I just spent the last five days in Naples, FL so I could return to The Moffitt Cancer Center. I was due for my second set of post-surgical scans since my CRS/HIPEC surgery in October for a rare form of appendix cancer.
Needless to say, the weeks leading up to scans are nerve-racking! All the what ifs... what if there's a recurrence? What if I have to have that horrible surgery and chemo again? What if it's mutated from low grade to high grade? Anxiety making stuff!
I had my first teary breakdown while lying in the CT scan machine... while the machine was telling to hold my breath, I was thinking "what the hell do you think I'm doing??!!"...as the fear rolled out of my eyes and down the sides of my face into my ears. When it was over, and the machine moved away from my body, the tech came over with a tissue and dabbed my tears. I'm sure they see this often.
We then went to lunch in the hospital cafeteria while we waited for results and consult with my surgeon, Dr. Sean Dineen. My partner in crime, and Love Of My Life, decided I needed ice cream for being so brave. I laughed - and accepted wholeheartedly. It's always very sobering to be here. I see faces that are so weary and tired, and worried, and resigned. And then I see faces of hope. Hope for cures and futures and families gathered around tables laughing and savoring every minute on the planet.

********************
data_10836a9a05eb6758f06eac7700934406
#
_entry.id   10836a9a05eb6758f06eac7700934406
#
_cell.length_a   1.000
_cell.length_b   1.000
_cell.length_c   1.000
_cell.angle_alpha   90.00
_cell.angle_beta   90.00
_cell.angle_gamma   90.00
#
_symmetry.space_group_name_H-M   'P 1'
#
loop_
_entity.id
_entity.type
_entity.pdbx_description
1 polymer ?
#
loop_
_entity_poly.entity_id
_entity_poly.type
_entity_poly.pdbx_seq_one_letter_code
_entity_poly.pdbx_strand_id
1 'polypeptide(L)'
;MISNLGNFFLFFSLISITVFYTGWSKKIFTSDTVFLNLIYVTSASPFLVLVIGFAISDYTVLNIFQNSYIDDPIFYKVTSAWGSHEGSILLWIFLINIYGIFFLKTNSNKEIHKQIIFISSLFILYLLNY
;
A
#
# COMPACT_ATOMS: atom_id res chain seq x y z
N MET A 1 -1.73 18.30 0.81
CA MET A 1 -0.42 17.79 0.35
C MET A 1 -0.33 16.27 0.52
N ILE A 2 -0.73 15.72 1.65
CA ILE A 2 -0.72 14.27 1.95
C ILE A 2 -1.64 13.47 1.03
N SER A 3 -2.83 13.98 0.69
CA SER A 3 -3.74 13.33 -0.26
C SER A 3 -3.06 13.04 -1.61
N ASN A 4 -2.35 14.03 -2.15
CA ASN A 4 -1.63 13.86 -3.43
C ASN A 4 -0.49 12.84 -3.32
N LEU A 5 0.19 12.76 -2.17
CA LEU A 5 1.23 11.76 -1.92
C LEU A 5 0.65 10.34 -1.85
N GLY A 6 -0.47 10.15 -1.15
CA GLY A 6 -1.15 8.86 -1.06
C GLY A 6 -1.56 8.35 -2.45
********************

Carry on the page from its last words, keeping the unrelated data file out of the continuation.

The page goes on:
The moment of truth was near. We waited in the little room for the doc. His new resident, Maurice, came in and introduced himself. He was "Doogie Howser young" with bright blue eyes. He had just graduated med school - from FSU... I was so proud! It was his first day on the job and I was his very first appendix cancer patient. He said, "So...you're the one in 2 million!" To which I responded, "Yes, I'm very rare! Lucky girl!" Then Dr. Dineen came in. He was all smiles behind his mask. I could see it in his eyes. "Your scans look great! No recurrence, nothing worrisome at all, except for the hernia, which is common after the kind of surgery you had. I have a guy who can fix that." I said, "OK. Is he a doctor?" "Sort of..." He so gets me!
I held up the photo I matted and framed for him. I had written it's title on the matte, "The Light At The End Of The Tunnel" and signed it. It is my favorite shot of the Naples Pier. He was so cute. He said he loved it, loved the sentiment, loved the title and knew the exact spot in his house it would hang and that his wife was going to love it, too. He, Moffitt Cancer Center, and Caz really were my light at the end of this tunnel. And they all shone so brightly so I could find my way home.
In October of 2020 I was Stage IV, with a tough outlook for 1) surviving the 12 hour surgery, and 2) a full recovery. Admittedly, it was grueling. Were it not for my acerbic sense of humor, and the love of a good man, I'm not sure I would have made it. But here I am 10 months later, and other than missing several parts, I'm pretty much back to "normal"... "normal" being a relative term! At least for the next four months...